Balloon Angioplasty to Great Saphenous Vein Graft Interposed in RUDI
Clinic of Cardiovascular Surgery, İstanbul Medeniyet University Göztepe Prof. Dr. Süleyman Yalçın City Hospital, İstanbul, Türkiye
Keywords: Arteriovenous fistula; balloon angioplasty; dialysis; ischemia
Vascular access-induced ischemia is an arteriovenous fistula (AVF) complication that can be treated surgically by interposing grafts to improve distal flow. However, over time, the interposed grafts may occasionally experience narrowing, which may require surgical or endovascular interventions for treatment. In this case report, we present a patient who underwent balloon angioplasty to address the narrowing observed in the great saphenous vein graft that had been interposed during a Revision Using Distal Inflow (RUDI) procedure.
Arteriovenous fistula (AVF) remains to be the recommended type of vascular access (VA). Still, it may cause significant complications which may be challenging to manage. VA-induced ischemia is an AVF complication with a reported incidence of up to 30%, describing distal hypoperfusion resulting in ischemia that can be limb- and life-threatening(1). Revision using distal inflow (RUDI) is one of the relatively novel techniques performed to treat VA-induced ischemia surgically(2). Still, complications may be observed occasionally regarding the interposed graft, which can be addressed via endovascular interventions. In this case report, we present a patient who had undergone balloon angioplasty due to the narrowing in the great saphenous vein graft which had been interposed in a RUDI procedure.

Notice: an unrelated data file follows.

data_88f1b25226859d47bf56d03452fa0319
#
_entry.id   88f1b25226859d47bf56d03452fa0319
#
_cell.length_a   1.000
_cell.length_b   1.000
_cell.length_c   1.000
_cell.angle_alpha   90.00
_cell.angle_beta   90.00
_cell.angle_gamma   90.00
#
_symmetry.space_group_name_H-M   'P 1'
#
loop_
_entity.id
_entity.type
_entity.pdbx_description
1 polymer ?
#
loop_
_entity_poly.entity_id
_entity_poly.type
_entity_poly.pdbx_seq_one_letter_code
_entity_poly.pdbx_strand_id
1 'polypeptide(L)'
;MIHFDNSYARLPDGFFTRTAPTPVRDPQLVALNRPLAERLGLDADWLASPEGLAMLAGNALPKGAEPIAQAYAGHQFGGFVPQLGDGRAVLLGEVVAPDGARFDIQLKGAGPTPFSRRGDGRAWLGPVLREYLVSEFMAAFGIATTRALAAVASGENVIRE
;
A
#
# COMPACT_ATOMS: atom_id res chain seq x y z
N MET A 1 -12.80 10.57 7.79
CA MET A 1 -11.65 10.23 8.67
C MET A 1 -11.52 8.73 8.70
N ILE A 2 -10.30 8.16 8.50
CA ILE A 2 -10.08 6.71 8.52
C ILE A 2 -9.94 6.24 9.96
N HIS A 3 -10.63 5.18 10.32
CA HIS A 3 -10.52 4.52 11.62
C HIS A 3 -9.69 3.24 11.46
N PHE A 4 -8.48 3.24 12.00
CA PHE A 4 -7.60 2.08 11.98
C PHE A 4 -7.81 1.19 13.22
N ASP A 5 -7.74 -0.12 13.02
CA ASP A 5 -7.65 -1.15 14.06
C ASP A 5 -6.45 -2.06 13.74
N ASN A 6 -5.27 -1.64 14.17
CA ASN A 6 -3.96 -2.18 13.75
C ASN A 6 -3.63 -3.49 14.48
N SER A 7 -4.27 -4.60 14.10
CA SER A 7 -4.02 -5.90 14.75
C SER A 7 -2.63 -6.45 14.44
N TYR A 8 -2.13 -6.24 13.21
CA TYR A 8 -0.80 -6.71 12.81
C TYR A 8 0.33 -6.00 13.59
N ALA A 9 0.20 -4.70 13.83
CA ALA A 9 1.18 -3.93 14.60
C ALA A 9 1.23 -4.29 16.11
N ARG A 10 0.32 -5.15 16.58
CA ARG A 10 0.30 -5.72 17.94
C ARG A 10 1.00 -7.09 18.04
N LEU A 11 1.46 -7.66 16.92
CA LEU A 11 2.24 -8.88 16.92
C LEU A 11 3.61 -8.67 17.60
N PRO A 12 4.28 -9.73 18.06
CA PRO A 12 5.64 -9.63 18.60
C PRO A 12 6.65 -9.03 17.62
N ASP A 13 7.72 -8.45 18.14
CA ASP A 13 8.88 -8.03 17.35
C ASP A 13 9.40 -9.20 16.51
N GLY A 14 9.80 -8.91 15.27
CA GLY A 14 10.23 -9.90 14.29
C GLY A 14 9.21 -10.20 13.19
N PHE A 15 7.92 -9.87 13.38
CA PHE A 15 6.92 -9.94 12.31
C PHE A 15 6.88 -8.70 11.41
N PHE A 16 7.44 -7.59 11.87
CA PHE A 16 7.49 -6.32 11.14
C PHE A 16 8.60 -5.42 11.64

A 65-year-old man with end-stage renal disease (ESRD) had undergone a left brachiocephalic AVF (BCAVF) operation in an external medical center in September 2021. After one month, the patient was admitted to our clinic with a two-week history of ulceration on the fingertips. His hand was cold, and he had resting pain in his hand. Radial and ulnar pulses were diminished. The duplex ultrasound examination revealed a flow rate of nearly 1050 mL/min in the AVF. The arterial vasculature was normal in radial and ulnar arteries and no significant stenosis was observed. Manual compression of the AVF resulted in a temporary improvement in capillary refill time, warming of the hand, and pain relief. He was diagnosed with VA-induced ischemia, and a RUDI procedure was planned. Preoperative mapping of upper and lower limb vasculature was performed with duplex ultrasound by the operating surgeon. A 4-5 cm autogenous graft with a diameter of 5 mm was excised from the left great saphenous vein, which had been partially harvested during a previous coronary artery bypass graft surgery. The current BCAVF was closed surgically and the harvested saphenous vein graft was interposed between the proximal radial artery and cephalic vein (Figure 1), both anastomoses were done in an end-to-side fashion. Postoperatively, the hand regained warmth and the ischemic symptoms showed regression. The patient was admitted to our clinic due to an inadequate flow rate, which hindered efficient hemodialysis, after two months of successful hemodialysis sessions. A duplex ultrasound examination revealed a narrowing in the saphenous vein graft, and a percutaneous transluminal angioplasty (PTA) was planned. The angiography confirmed the narrowing (Figure 2-a). Pre-dilatation was performed using a regular 5 mm PTA balloon catheter (Admiral Extreme; Invatec/Medtronic, Frauenfeld, Switzerland) for a duration of three minutes. Subsequently, a 6 mm paclitaxel-coated balloon catheter (IN.PACT Admiral, Medtronic, Santa Rosa, California) was inflated for five minutes. The narrowing was dilated successfully (Figure 2-b). The flow rate in the saphenous vein graft was 200 mL/min and 500 mL/min before and after the PTA, respectively. The patient remained symptom-free at the end of his threemonth clinical follow-up period, and the ulcerations regressed (Figure 3). Furthermore, the patient has been successfully undergoing hemodialysis sessions since the endovascular intervention. It is important to note that informed consent has been obtained from the patient for the publication of the case report and the accompanying images.